After the dough has risen, punch it down and let rise a second time. Punch down again and divide into 12 pieces. Cover these with a dish towel while you are working so they don’t dry out. Depending on the size of your oven and baking surface, take 2 or 3 pieces of the divided dough and roll each out into a circle, about 6" in diameter. Use plenty of flour while you roll these out – it will keep them from sticking in the oven. Place the rolled pieces onto the baking surface and check at about 2-1/2 to 3 minutes. At this point, they will be puffed into pockets, if they are going to do that at all. Puffed or not, flip them and cook another 2-1/2 to 3 minutes. I like to roll the next batch during the second half of the cooking. During the first half of the cooking, I’m usually stuffing the fire box in the wood stove. It’s important to keep the heat up while you are making these.

    I usually make a double batch (24) of these when I make them, because half of them get eaten up before I get the next batch out of the oven!

    Cooking Brown Rice

    I use organic, SHORT grain brown rice. It cooks easier than long grain, and requires no soaking. But it still has all the nutritional benefit that brown rice naturally does.

    The water to rice ratio is 2:1. Two cups of rice needs 4 cups of water to cook. I heat my cast iron rice pot while I measure the rice and water. I add salt and pepper to the measured rice, then put it in the hot pan (no oil necessary) just to toast a bit. Then I add the 4 cups of water, cover it, and set the timer on 50 minutes. I generally cook it on a high heat, even letting it boil over a bit. After 50 minutes, I check to see if the water on the bottom of the pan has dried out, been absorbed really. If so, I remove the pot from the heat and leave it uncovered for 10 minutes. If it’s still soggy, I check it every 5 minutes or so till it’s dried and I can move and uncover it. After that 10 minutes I fluff it (brining any last soggy rice to the top) and cover it till I’m ready to use it. Simple!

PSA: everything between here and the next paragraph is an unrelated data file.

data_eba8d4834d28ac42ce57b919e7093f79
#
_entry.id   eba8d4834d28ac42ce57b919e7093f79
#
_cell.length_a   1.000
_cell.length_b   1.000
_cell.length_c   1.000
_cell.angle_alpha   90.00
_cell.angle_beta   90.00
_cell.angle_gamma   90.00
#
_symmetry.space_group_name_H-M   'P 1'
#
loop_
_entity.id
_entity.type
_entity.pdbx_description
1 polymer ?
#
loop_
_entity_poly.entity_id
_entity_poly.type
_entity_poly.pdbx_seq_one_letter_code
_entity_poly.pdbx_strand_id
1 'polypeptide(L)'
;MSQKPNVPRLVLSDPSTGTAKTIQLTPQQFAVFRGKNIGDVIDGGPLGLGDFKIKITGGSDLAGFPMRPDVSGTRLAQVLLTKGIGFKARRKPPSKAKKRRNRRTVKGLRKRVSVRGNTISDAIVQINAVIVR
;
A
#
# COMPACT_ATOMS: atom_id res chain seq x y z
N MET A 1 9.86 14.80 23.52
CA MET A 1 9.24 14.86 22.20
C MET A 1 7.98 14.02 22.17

Easy and Delicious Vegetable Soup

    6 – 8 C. Water

    Approx ½ C. Vegetable Soup Blend (Dehydrated Vegetables)

    Dill (or other herb to taste)

    Salt & Pepper to Taste

    Add all ingredients and bring to a boil. Cook until vegetables are done.

    Sometimes I add a bit of tomato powder to give it a bit more richness. Sometimes I add egg drops. Scramble egss with a bit of flour, then stream into soup. Let cook a minute or two before stirring. Sometimes I add uncooked egg noodles and let them cook in the soup (after the soup is done). The only problem with this is that it won’t take long for the noodles to get too mushy. So, as you see, this is something you can eat plain or experiment on your own. Very nutritious!

    Spaghetti Sauce

    Fresh Onions or Re-Hydrated Onion Flakes

    Italian Herbs

    Olive Oil

    Chopped Garlic or Garlic Powder

    Salt & Pepper

    Wine or Wine Vinegar

    Tomato Powder


    These are the ingredients, but the amounts are up to you!

    Put some olive oil in a heated pot. Add the spices and herbs and allow to cook, but not burn. Add about 1 C. of wine or wine vinegar and cook until you don’t smell the strong alcohol fumes. Add about ¾ C. tomato powder and cook to form a thick paste (add a little water here if you need to). Add just enough water to make a meduim-thin sauce, then cook slowly to reduce to the consistancy you like.

    Lentil Chili

    2 C. Uncooked Lentils

    Chili Powder

    1 – 2 Cans of Chiles or some Fresh Chiles



    Garic Powder


    Tomato Powder

    4-6 C. Water

    Mix all ingredients and bring to a boil. Cook until lentils are soft and chili is as thick as you like it.